TWO FLASH STORIES BY MARC HARSHMAN
He is deaf from the whining scream of the chainsaw, and is sweating under a thinning November sun. There must have been some way to avoid this hellhole in the Middle East. When he had seen the pictures on the screen last night, something had knotted in his belly. But here, at least, this morning, the work felt good, the bright, interior heart of the tree exposed like this. Fuck politics. There were wormholes. Some people liked them in their furniture. Antique. He was fifty-nine years old. And lately it felt old. Antique. Christ, what he wouldn’t give for a beer and a chance to get laid by that girl at Tommy’s. She was a bright thing. He’d vote the bastards out of office if any other bastards would do any better. The white house down below had rung the cops once about his chain-sawing on Sunday. Fuck the neighbors and their Sunday. Fuck the neighbors and their lament about the old elm. Fuck everyone. What was it his son had said in that poem. “Fuck was a strong word, an Anglo-Saxon word, a good word that gets the job done.” He was sharp, that boy of his, despite his politics. Funny how the kid could be so sharp and dumb all at once. How anyone could believe in those sissy Liberal assholes, but worse, he began to think, how could anyone believe in anything at all? Maybe all he needed was to introduce his son to Sheila down there at Tommy’s. Maybe that was all anyone ever really needed. It was worth a try. One more cut and he’d have the hour in and enough firewood for a month. It felt good. But, Jesus, those little kids. That was what bugged him. Little kids, parts of their bodies just strewn across the ground like windblown trash. And our boys did this? Something was fucked—big time.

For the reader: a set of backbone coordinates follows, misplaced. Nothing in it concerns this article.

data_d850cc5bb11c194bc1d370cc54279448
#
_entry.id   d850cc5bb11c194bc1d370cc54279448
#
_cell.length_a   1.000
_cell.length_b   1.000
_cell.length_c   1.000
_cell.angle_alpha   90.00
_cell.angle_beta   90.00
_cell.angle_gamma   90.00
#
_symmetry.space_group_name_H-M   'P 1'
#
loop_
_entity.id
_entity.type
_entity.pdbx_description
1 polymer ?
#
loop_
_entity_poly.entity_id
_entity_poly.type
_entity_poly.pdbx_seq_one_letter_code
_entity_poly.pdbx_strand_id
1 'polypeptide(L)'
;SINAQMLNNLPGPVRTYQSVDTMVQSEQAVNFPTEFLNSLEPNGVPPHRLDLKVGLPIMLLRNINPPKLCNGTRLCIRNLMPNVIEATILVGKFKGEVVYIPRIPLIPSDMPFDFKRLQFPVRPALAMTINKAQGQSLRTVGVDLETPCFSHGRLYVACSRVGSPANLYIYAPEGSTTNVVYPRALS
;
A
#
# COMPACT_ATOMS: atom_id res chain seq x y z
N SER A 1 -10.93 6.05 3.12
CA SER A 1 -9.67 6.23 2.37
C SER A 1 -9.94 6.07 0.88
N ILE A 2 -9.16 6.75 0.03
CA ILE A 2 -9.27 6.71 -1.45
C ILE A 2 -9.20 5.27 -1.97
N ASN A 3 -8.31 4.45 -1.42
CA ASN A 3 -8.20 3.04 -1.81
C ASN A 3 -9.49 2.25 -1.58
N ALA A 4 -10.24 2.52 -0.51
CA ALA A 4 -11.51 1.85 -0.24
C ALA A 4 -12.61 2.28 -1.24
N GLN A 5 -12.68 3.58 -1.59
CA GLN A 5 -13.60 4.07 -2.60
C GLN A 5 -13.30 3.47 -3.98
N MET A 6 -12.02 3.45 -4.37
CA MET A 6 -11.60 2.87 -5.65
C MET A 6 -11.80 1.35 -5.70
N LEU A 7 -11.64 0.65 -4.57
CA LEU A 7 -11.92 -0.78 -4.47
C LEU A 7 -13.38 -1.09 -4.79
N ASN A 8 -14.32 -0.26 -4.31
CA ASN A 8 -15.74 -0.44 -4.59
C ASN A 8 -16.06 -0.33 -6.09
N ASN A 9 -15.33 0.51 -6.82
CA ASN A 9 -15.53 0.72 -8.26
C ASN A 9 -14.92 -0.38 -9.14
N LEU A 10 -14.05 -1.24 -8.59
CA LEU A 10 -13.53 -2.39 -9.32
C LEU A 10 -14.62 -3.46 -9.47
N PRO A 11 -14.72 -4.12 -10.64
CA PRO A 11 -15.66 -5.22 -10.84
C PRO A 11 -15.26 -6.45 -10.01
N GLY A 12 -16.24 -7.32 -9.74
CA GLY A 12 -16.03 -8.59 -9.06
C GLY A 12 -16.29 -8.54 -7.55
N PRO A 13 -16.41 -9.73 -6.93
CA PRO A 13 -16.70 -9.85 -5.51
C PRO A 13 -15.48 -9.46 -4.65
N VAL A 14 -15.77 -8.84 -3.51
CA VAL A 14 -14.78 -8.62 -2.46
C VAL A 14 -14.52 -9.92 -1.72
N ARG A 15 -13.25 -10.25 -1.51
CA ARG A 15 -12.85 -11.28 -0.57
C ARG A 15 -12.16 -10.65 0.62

II. The Innocent
The iron gate opens into a field of snowmen lively with sticks and carrots and their button-eyes of coal. No one asks who put them there, so eager are we to mingle, to get acquainted. A crow older than the far mountains calls to us in his misery. It was not his choice to stay behind here where color holds for him no advantage. The sun has been told to stay away by this army of cold warriors whose stolidity brooks no compromise. It obeys according to the terms of a treaty made when the old was new and far away. We walk further into this stage set for a December pageant of badly dressed and skinny children, orphans and waifs from Basra and Tirkut, Tamil Nadu, Aceh, Kobane, Bethlehem, children whose lives are to be cut short—of this we are reminded in this white garden beyond the black gate. Perhaps it is the cold. Adam lived in other forests besides Eden. Somewhere beyond the Tigris it is snowing even now. And on a beach somewhere in Turkey that little boy . . .
Marc Harshman is the Poet Laureate of West Virginia. He is the author of a full-length poetry collection, Green-Silver and Silent, out from Bottom Dog in 2012, and four chapbooks including Rose of Sharon, Mad River. His periodical publications include The Georgia Review, The Progressive, The Bitter Oleander, Emerson Review, Salamander, 14 Hills, and Gargoyle. Harshman’s poems have been anthologized by Kent State University, the University of Iowa, University of Georgia, and the University of Arizona. He is also the author of twelve children’s books including The Storm, a Smithsonian Notable Book.